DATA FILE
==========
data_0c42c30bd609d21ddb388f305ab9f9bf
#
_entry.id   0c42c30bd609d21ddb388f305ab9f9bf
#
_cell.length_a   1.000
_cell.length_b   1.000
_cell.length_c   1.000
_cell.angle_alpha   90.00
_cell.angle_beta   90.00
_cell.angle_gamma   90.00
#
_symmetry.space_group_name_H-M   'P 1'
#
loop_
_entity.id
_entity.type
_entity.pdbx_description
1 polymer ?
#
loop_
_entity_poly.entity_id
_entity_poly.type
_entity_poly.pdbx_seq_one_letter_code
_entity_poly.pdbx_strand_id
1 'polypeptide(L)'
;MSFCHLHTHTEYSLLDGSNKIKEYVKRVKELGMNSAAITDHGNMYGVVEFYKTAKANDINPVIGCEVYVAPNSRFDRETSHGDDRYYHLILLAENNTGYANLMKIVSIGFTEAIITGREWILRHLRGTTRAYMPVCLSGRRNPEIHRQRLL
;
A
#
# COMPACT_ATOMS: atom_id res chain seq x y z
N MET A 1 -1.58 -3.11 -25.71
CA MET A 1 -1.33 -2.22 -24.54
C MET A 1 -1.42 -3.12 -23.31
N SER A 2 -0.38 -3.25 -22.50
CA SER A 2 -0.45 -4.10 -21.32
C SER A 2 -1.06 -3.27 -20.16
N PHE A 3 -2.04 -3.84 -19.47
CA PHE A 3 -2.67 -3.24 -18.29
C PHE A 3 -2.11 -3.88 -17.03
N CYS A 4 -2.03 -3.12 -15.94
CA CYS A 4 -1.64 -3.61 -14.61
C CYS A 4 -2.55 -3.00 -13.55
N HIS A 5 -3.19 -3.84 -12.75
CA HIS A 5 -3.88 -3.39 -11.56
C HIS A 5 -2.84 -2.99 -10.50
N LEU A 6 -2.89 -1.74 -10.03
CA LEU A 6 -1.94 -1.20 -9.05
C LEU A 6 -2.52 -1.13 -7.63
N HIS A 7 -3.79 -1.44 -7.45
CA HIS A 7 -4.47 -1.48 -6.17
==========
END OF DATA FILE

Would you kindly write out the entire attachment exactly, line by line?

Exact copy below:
data_0c42c30bd609d21ddb388f305ab9f9bf
#
_entry.id   0c42c30bd609d21ddb388f305ab9f9bf
#
_cell.length_a   1.000
_cell.length_b   1.000
_cell.length_c   1.000
_cell.angle_alpha   90.00
_cell.angle_beta   90.00
_cell.angle_gamma   90.00
#
_symmetry.space_group_name_H-M   'P 1'
#
loop_
_entity.id
_entity.type
_entity.pdbx_description
1 polymer ?
#
loop_
_entity_poly.entity_id
_entity_poly.type
_entity_poly.pdbx_seq_one_letter_code
_entity_poly.pdbx_strand_id
1 'polypeptide(L)'
;MSFCHLHTHTEYSLLDGSNKIKEYVKRVKELGMNSAAITDHGNMYGVVEFYKTAKANDINPVIGCEVYVAPNSRFDRETSHGDDRYYHLILLAENNTGYANLMKIVSIGFTEAIITGREWILRHLRGTTRAYMPVCLSGRRNPEIHRQRLL
;
A
#
# COMPACT_ATOMS: atom_id res chain seq x y z
N MET A 1 -1.58 -3.11 -25.71
CA MET A 1 -1.33 -2.22 -24.54
C MET A 1 -1.42 -3.12 -23.31
N SER A 2 -0.38 -3.25 -22.50
CA SER A 2 -0.45 -4.10 -21.32
C SER A 2 -1.06 -3.27 -20.16
N PHE A 3 -2.04 -3.84 -19.47
CA PHE A 3 -2.67 -3.24 -18.29
C PHE A 3 -2.11 -3.88 -17.03
N CYS A 4 -2.03 -3.12 -15.94
CA CYS A 4 -1.64 -3.61 -14.61
C CYS A 4 -2.55 -3.00 -13.55
N HIS A 5 -3.19 -3.84 -12.75
CA HIS A 5 -3.88 -3.39 -11.56
C HIS A 5 -2.84 -2.99 -10.50
N LEU A 6 -2.89 -1.74 -10.03
CA LEU A 6 -1.94 -1.20 -9.05
C LEU A 6 -2.52 -1.13 -7.63
N HIS A 7 -3.79 -1.44 -7.45
CA HIS A 7 -4.47 -1.48 -6.17